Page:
Valuing Child Health Isn’t Child’s Play [Editor's Choice]
Evaluating the effectiveness and cost-effectiveness of treatments for children is essential to support good healthcare decisions, yet the evidence on child health-related quality of life (HRQoL) submitted to health technology appraisal (HTA) has, in general, been very poor. Reviews of National Institute for Health and Care Excellence technical appraisals in children and adolescents younger than 18 years1 and in preschool children2 found only limited use of HRQoL measures appropriate for children; most used measures and health state values intended for adults. Similarly, evidence on child HRQoL submitted to the Pharmaceutical Benefits Advisory Committee “involved inconsistent approaches, use of adult measures and weights, and substantial gaps in evidence.”3 A systematic review of HRQoL values used in economic evaluations of childhood vaccines noted “considerable gaps and weaknesses in the current evidence base.”4 No HTA body anywhere in the world currently provides methods guidance on how to measure and value HRQoL in younger populations,5 although the National Institute for Health and Care Excellence is currently developing such guidance.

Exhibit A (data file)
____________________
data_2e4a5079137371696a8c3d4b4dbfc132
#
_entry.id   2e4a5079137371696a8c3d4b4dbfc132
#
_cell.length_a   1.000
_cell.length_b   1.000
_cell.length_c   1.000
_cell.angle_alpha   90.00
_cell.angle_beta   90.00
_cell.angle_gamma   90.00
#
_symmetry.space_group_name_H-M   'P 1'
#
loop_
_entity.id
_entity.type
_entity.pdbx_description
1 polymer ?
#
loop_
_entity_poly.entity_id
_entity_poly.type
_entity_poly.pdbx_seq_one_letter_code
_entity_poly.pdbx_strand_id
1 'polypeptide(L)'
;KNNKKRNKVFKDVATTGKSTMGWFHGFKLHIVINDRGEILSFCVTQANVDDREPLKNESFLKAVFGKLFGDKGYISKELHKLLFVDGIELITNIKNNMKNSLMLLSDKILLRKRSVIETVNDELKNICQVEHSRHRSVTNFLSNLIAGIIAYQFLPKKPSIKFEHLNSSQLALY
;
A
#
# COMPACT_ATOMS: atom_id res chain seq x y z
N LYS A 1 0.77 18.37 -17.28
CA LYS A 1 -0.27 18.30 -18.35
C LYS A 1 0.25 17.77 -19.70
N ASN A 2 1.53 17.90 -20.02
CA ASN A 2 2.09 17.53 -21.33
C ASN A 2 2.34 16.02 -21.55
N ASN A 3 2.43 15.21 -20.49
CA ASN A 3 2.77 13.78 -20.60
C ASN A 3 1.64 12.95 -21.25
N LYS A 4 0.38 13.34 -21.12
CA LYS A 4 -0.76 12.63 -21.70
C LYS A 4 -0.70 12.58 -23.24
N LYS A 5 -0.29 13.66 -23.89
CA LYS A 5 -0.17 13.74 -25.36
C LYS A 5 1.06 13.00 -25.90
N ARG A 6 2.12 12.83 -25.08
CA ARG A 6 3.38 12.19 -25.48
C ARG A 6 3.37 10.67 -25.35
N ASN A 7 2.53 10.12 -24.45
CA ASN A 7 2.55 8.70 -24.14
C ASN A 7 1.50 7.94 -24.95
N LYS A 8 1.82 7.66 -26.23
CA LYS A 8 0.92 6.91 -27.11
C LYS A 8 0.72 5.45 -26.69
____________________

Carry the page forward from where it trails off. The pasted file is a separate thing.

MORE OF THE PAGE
Nancy J. Devlin